Green And Red: Diario De Oaxaca

Diario de Oaxaca: A Sketchbook Journal of Two Years in Mexico

by Rob Clough
The Comics Journal
September 1st, 2010

Diario De Oaxaca may be Peter Kuper’s greatest accomplishment as an artist.  It flatters all of his strengths as an artist and limits his flaws.  The simplicity of the project and the mere fact that it didn’t start out to be anything other than a journal of his two years spent in Mexico with his family were keys to the book’s understated impact.  Kuper is a wizard with his colored pencils and has a fabulous eye for detail.  His years spent thinking and drawing stories related to his own political activism certainly informs that eye and his writing.  He’s also more than proficient with all sorts of storytelling tricks.

The problem with Kuper is that he sometimes tries too hard and hammers too many points home with text.  It’s as though he has so much to say that he doesn’t trust his ability to convey it visually.  That was sometimes a problem with his striking memoir Stop Forgetting To Remember, where Kuper overwhelmed his visuals by his incessant need to talk through his memories.  Kuper’s at his best in his silent work, but Diario De Oaxaca manages to bring to life the best aspects of all of his comics.  Moving to Oaxaca in the middle of a teacher’s strike that turned into a frightening & violent government crackdown, Kuper provides the audience with background detail through text essays, but really brings them to life in his drawings of burned-out buses acting as barricades and a colorful array of street graffiti protests.  That certainly gave the activist/journalist in him an opportunity to sink his teeth into living history.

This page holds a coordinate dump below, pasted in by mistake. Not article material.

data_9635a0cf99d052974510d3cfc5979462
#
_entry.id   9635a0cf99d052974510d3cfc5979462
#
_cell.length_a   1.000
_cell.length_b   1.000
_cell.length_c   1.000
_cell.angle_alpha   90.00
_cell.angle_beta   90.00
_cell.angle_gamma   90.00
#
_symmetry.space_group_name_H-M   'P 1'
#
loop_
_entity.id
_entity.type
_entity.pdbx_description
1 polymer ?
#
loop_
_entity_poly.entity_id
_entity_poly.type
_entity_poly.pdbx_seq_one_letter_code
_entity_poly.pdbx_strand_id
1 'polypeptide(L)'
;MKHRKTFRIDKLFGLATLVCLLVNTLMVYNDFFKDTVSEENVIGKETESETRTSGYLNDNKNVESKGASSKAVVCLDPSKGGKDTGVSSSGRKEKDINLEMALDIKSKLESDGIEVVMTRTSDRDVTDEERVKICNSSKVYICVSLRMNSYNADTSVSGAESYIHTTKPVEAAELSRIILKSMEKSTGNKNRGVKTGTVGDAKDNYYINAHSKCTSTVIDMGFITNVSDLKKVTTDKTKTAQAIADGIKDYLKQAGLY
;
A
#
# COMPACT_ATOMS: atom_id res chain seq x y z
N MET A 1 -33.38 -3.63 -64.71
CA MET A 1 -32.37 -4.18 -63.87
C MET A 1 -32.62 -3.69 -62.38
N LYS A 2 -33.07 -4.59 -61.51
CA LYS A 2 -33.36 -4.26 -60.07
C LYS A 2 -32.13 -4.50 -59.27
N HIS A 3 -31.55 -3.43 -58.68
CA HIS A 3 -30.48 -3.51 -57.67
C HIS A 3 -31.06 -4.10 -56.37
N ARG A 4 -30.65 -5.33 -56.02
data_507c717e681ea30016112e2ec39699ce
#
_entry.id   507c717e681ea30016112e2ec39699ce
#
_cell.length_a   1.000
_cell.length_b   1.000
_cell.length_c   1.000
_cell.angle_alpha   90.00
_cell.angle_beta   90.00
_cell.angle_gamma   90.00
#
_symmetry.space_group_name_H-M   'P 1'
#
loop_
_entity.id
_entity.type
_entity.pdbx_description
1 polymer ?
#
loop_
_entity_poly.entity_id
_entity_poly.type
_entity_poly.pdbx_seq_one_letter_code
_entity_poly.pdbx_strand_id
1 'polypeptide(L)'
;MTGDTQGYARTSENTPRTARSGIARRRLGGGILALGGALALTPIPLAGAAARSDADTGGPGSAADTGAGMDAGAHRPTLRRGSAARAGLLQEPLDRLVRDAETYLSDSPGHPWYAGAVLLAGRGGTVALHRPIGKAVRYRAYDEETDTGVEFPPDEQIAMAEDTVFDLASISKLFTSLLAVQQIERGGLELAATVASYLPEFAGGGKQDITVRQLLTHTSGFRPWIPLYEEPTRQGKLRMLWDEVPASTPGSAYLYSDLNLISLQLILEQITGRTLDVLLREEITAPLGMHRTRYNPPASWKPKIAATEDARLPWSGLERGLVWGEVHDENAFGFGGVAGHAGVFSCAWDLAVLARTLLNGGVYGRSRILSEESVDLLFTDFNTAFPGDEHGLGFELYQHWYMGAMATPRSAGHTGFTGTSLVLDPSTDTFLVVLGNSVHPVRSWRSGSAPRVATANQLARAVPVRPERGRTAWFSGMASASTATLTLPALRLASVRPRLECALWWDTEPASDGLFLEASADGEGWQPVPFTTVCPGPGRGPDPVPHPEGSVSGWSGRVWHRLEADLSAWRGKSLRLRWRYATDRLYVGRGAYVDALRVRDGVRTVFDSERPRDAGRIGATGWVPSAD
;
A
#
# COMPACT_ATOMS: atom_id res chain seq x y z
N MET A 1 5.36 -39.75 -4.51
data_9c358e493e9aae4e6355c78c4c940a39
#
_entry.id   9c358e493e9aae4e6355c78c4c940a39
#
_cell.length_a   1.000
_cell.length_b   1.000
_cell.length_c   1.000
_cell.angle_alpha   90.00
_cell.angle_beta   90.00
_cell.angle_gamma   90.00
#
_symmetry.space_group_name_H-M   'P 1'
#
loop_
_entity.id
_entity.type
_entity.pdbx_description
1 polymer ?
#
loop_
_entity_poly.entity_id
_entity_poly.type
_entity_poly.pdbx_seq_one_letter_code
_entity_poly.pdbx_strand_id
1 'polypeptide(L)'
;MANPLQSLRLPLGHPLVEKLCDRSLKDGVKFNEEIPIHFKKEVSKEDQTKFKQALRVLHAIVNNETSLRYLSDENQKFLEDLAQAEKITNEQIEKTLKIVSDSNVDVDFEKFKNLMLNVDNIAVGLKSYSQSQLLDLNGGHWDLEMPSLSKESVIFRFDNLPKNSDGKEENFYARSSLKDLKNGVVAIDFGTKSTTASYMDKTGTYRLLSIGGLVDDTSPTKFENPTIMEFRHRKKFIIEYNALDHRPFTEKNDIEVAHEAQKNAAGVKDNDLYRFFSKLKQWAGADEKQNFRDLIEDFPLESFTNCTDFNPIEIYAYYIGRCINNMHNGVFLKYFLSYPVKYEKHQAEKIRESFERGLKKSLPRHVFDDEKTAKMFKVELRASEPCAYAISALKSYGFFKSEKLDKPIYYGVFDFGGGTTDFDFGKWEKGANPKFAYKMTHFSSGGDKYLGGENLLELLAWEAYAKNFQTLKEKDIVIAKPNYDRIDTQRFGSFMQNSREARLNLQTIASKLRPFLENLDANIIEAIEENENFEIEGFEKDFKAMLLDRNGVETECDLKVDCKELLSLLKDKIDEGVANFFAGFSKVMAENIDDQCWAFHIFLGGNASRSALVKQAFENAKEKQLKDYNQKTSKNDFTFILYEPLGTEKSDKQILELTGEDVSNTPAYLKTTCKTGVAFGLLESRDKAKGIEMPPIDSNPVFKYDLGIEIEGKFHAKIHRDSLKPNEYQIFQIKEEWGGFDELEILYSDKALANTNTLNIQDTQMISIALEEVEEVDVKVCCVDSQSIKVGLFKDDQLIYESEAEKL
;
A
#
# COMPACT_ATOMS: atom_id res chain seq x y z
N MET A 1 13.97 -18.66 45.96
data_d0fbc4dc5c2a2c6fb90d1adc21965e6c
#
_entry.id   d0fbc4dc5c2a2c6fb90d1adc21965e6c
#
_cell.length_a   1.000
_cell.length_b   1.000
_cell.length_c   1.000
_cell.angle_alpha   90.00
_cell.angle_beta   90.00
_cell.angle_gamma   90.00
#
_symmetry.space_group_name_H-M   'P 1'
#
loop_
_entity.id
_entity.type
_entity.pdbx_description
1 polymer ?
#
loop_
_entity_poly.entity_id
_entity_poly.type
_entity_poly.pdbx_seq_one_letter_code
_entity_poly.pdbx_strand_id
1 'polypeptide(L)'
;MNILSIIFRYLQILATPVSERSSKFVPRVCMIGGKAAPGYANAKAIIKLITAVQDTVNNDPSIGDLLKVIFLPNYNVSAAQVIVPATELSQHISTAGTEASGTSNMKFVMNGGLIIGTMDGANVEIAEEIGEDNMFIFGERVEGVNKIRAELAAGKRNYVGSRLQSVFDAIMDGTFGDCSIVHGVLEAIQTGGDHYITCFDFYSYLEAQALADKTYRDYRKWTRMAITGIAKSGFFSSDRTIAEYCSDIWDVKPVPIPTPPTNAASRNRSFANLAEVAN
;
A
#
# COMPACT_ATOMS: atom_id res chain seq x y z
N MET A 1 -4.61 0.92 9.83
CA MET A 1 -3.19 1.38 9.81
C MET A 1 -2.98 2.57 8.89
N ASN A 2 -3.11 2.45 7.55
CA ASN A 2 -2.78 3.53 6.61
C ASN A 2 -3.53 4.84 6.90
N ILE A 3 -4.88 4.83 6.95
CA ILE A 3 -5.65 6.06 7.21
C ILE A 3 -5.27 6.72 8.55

For the most part, the Diario was an opportunity for Kuper to exercise his autobio artist muscles.  Other than a few short essays, most of the book is taken up by Kuper’s drawings of the stunning natural wildlife and endless array of insects (a childhood fascination of his).  Much like one of his ComicsTrips stories, it’s another opportunity for Kuper to sink or swim in brand new waters.  This time, however, that experience was greatly mediated by having his ten-year-old daughter with him.  It seems as though Kuper has always periodically needed to make himself uncomfortable physically by turning his environment upside down in order to achieve a different kind of comfort in coming to terms with himself at various points in his life.  Kuper has an uncanny sense for understanding just how and when the routines that make up his life threaten to strangle it and finds ways to create a new steady-state.

The political intrigue and autobiographical nature of what he chose to draw provide a loose framework for page after page of beautiful (and sometimes humorous) renderings.  Kuper was obviously taken by the ruins in the area and the various civilizations they represented; that kind of continuity and history in a single small area is particularly powerful for an American to experience.  Kuper was clear in saying that he wanted to talk about the flames of protest as a way of discussing the recent lives of Oaxaca’s people, but he also wanted to portray the beauty of an area that has, in many ways, remained fundamentally unchanged for quite a long time.  That is certainly true of the luscious greenery and the exotic insects and critters he loved to draw.  The only full-length comics story in the book, “Going For A Walk”, concludes the book and recapitulates Kuper’s view of Oaxaca in terms of its gritty everyday aspects (like fighting off wild dogs), its sense of community, its identity as a hotbed of resistance and its sheer, weird beauty.  In essence, Diario De Oaxaca is a journal of deeply personal aesthetic experiences, rendered in such a way as to record those experiences for himself as much as they would be for any particular reader.

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